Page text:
According to Baker, security systems most often focus on protection of buildings and persons from a diversity of threats. “There are places where a different type of security protection is needed,” Baker adds.

At the Forest at Duke retirement community, with independent and community living in a residential setting, an addition was planned to the community care building to provide assisted living apartments. The challenge for the architect and engineers was to provide a non-institutional setting, while maintaining a closely secured living space.

Biometrics-based fingerscanning is now part of the required Homeland Security process of handling visitors to the United States on visas. The government uses equipment from Cross Match Technologies Inc. of Palm Beach Gardens, Fla.

Intelligent Access Based on ID

The wander monitoring system from Code Alert Inc., Brookfield, Wis., keeps residents in assisted living secure. The monitor system controls access, immediately locking a door on the approach of a resident to within five feet. Each resident has an ankle device that alarms the door on approach, and alarms the nearby nurse station. The device cannot be removed, except by the nursing staff.

The control unit also senses and alarms based on “tailgating” by a resident. The lock on exit doors can be defeated by signal from a fire alarm panel or by pushbutton during an emergency.

The assisted living addition is at ground level. There are intrusion sensors at all exterior windows. The building is fully sprinklered; has full smoke detection and fire alarm; and has a nurse assistance call in each resident unit bathroom and bedroom. Activity in an outdoor enclosed garden is monitored by security video through system integration with access control, intrusion and fire alarm via a shared software platform.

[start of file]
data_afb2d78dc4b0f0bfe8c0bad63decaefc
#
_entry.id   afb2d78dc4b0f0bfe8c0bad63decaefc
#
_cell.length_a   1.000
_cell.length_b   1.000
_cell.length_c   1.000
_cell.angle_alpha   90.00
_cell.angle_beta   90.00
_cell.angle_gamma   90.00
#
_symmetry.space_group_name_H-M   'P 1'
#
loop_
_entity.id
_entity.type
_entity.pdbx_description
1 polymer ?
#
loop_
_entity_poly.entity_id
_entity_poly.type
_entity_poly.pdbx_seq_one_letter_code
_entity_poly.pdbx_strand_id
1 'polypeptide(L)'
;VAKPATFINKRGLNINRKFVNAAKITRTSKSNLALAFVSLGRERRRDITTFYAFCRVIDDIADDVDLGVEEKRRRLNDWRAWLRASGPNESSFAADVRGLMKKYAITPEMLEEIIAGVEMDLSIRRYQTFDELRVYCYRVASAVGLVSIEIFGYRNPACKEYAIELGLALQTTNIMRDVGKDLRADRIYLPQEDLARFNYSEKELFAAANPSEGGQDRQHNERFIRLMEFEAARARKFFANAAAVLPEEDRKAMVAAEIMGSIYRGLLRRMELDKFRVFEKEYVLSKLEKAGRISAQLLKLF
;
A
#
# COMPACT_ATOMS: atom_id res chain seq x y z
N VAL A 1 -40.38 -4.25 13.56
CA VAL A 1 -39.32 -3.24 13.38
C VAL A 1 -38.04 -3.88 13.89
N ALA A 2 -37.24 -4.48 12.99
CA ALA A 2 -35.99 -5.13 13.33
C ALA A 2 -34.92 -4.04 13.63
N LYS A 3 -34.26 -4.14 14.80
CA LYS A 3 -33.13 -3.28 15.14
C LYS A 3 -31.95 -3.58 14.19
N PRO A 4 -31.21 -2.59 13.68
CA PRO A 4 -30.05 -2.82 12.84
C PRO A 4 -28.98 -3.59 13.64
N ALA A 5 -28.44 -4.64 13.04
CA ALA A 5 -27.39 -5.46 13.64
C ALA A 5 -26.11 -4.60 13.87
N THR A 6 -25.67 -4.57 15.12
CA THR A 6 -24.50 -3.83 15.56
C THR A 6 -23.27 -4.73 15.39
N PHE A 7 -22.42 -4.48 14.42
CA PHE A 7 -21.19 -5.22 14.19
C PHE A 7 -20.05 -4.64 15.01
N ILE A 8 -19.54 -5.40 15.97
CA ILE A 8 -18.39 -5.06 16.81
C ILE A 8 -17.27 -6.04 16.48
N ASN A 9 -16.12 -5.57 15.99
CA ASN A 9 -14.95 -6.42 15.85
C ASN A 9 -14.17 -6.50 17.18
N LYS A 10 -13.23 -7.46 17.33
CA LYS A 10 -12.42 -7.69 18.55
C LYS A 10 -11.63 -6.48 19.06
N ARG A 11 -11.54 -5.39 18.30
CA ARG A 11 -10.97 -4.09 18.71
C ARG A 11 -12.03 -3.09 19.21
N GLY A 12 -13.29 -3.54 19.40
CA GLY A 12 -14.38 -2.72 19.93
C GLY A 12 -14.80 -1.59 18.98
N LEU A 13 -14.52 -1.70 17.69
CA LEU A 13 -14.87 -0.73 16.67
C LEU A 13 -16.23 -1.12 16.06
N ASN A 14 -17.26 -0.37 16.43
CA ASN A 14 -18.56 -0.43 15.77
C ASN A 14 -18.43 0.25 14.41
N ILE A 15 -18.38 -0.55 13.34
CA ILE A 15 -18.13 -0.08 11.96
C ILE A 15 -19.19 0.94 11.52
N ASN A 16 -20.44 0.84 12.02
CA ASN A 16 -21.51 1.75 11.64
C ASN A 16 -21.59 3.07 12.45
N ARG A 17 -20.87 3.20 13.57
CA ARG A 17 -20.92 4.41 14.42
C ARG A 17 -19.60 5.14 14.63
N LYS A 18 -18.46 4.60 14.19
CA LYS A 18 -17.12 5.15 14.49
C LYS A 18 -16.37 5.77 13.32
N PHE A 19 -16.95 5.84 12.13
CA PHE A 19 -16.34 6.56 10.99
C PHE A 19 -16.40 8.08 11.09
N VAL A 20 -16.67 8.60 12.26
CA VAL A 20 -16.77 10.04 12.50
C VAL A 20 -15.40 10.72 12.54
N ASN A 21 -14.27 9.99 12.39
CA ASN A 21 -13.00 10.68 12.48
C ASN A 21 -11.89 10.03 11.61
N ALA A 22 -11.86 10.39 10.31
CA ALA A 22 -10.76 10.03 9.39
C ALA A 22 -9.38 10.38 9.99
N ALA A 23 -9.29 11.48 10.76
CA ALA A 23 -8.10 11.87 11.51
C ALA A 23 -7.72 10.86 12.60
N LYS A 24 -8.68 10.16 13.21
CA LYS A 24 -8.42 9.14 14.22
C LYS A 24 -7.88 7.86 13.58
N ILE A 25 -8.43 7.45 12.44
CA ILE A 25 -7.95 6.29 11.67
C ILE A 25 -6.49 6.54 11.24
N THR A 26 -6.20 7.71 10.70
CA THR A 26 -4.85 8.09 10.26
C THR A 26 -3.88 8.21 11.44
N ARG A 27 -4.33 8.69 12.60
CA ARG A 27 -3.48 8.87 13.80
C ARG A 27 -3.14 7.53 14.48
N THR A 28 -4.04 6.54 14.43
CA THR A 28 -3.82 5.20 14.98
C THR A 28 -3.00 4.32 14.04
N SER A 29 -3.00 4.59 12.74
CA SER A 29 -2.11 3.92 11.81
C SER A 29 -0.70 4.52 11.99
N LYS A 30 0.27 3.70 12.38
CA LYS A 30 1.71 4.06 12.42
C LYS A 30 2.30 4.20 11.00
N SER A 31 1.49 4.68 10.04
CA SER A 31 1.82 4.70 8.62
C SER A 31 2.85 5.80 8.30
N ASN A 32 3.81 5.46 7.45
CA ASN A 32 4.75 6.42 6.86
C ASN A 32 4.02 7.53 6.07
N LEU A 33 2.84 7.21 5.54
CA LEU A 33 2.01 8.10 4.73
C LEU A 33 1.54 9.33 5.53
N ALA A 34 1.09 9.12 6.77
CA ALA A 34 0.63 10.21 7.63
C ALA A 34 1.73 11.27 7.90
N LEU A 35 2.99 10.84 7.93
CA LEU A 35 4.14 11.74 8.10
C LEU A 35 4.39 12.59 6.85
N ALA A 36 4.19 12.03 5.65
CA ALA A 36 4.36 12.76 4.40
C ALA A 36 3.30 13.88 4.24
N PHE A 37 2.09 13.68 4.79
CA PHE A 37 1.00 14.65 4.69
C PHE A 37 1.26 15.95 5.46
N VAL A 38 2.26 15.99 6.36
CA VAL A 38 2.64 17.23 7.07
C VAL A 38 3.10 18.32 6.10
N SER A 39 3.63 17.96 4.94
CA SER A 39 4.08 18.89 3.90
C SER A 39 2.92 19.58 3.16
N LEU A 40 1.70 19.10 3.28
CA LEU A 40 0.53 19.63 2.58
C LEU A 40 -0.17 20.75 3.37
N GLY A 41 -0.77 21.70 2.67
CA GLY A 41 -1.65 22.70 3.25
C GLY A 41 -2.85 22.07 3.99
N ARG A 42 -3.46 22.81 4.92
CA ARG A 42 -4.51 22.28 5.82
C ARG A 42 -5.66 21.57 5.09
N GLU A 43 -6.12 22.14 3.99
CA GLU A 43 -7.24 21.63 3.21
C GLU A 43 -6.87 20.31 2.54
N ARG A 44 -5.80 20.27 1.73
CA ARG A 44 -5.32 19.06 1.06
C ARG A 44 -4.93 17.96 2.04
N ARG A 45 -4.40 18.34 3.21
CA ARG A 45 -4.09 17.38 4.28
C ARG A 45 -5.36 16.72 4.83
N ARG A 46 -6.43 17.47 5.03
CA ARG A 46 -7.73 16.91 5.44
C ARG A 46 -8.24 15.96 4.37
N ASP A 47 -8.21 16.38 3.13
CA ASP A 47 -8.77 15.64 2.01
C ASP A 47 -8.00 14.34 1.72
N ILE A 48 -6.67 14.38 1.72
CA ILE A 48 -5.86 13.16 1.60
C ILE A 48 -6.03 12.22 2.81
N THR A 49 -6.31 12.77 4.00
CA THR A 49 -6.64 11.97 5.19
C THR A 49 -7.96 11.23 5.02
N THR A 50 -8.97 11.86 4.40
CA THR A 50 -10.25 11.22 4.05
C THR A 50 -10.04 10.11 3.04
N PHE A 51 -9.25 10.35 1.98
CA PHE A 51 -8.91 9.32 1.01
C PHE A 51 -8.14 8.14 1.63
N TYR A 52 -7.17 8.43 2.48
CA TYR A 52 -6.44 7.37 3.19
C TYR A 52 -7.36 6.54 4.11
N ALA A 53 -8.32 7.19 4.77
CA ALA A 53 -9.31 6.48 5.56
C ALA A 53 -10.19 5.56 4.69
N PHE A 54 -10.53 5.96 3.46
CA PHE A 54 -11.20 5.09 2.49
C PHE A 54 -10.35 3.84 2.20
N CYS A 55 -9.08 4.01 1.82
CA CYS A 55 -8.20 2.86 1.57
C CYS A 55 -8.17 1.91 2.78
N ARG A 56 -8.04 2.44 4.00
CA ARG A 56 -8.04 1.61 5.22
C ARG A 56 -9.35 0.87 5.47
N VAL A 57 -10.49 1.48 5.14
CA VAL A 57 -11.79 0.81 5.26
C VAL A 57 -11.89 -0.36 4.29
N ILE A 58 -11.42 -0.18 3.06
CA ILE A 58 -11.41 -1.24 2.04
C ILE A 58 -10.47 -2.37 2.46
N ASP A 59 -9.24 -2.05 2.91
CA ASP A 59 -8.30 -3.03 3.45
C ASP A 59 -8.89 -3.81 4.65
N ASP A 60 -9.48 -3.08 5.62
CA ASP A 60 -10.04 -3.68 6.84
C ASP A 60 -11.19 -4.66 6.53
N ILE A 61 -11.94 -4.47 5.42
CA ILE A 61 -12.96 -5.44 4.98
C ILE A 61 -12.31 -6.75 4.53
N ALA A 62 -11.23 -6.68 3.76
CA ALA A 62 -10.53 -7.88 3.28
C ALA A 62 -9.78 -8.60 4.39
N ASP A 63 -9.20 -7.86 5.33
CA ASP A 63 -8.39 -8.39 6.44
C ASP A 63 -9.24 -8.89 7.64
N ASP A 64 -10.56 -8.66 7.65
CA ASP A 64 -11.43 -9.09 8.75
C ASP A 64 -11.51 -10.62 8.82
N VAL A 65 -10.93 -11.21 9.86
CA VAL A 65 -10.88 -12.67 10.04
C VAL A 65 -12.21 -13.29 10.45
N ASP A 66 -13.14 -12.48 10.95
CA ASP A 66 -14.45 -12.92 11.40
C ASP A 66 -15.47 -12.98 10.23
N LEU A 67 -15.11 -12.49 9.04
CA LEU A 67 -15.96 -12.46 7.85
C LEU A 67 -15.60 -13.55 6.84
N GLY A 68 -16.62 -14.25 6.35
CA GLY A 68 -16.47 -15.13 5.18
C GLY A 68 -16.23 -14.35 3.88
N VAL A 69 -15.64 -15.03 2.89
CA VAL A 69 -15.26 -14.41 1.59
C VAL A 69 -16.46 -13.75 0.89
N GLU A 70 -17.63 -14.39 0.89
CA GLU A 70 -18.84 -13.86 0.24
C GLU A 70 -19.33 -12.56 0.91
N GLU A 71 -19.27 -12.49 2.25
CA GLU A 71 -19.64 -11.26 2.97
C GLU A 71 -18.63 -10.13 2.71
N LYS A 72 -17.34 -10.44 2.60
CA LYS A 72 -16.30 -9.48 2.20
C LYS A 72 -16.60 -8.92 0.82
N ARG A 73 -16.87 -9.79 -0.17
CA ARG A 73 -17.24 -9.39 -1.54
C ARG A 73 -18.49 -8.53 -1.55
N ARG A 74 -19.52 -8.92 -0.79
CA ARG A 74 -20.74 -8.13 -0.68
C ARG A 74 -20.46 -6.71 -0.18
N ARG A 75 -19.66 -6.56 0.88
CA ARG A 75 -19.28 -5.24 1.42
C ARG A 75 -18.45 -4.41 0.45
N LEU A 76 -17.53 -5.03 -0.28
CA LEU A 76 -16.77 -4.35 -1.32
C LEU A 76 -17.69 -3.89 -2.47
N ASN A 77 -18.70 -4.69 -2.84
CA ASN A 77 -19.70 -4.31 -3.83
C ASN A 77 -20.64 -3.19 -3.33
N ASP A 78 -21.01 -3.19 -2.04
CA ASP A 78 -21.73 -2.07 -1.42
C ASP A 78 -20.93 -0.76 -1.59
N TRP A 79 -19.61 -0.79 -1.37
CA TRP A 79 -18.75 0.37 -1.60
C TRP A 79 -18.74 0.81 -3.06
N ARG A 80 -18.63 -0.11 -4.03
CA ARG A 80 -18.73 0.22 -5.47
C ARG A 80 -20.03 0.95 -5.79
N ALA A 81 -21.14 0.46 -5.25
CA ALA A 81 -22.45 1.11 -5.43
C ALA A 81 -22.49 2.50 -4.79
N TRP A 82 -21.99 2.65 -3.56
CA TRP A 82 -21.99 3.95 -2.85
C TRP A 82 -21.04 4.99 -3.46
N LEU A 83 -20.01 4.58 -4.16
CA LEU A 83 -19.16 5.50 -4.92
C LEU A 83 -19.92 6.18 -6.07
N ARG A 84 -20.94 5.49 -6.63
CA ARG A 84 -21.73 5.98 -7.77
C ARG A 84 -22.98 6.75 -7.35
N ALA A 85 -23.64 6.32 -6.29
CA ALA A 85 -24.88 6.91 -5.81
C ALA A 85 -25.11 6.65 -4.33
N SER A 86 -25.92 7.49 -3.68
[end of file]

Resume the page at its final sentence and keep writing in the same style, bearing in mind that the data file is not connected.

Other vendors providing systems and services include: Senior Technologies Inc., Lincoln, Neb.; Instantel Inc., Kanata, ON, Canada; Siemens Building Technologies Inc., Buffalo Grove, Ill., and Simplex-Grinnell, div. of Tyco Inc., Gardner, Mass. System integrator is Edwards Systems Technology Inc. of Sarasota, Fla.

Homeland Security’s US-VISIT program, also based on cutting edge ID technology, covers vastly more ground than Baker’s assistant care facility design.

The new ID entry procedures cover 115 airports and cruise ship terminals at 14 seaports. “US-VISIT is an important new element in the global war against terrorism and will serve as a catalyst in the growing international use of biometrics to expedite processing of travelers,” Secretary Ridge says. Later this year, Homeland Security’s dependence on biometric-based identification systems will expand to visitors who do not need visas to enter the United States. These countries will build a biometrics identifier and digital photo into their citizens’ passports.

The Hawaii application spotlights ID integration. By printing employee badges with barcodes read by Clinical Laboratories of Hawaii’s time and attendance software, the advance “has definitely improved operations, because payroll is now based on an electronic system,” Osaki reports. What’s more, the system has been easy for employees at laboratories on neighbor islands. “When there are new employees on another island, all the site manager has to do is take a digital photo and email it to human resources. Also, when an employee needs to replace a badge that has been lost or damaged, we don’t need to take another photo. The employee is already in the system and a replacement badge can be printed quickly and easily,” she adds.

Police mug shots are going digital as law enforcement seeks better identification as well as quicker retrieval and more diverse use of the photos.

SIDEBAR: Goodbye Old Mug Shot

The Missouri City, Tex., Police Department is saying goodbye to its traditional mug shot system, replacing it with a Crime Capture System (CCS) from ImageWare, San Diego. The new digital booking, identification and investigative solution will enable police to capture, store and retrieve criminal mug shots, images and data. These images and data can be used to create photo lineups and mug books. The information can also generate wanted posters as well as print employee, visitor or inmate ID cards or wristbands.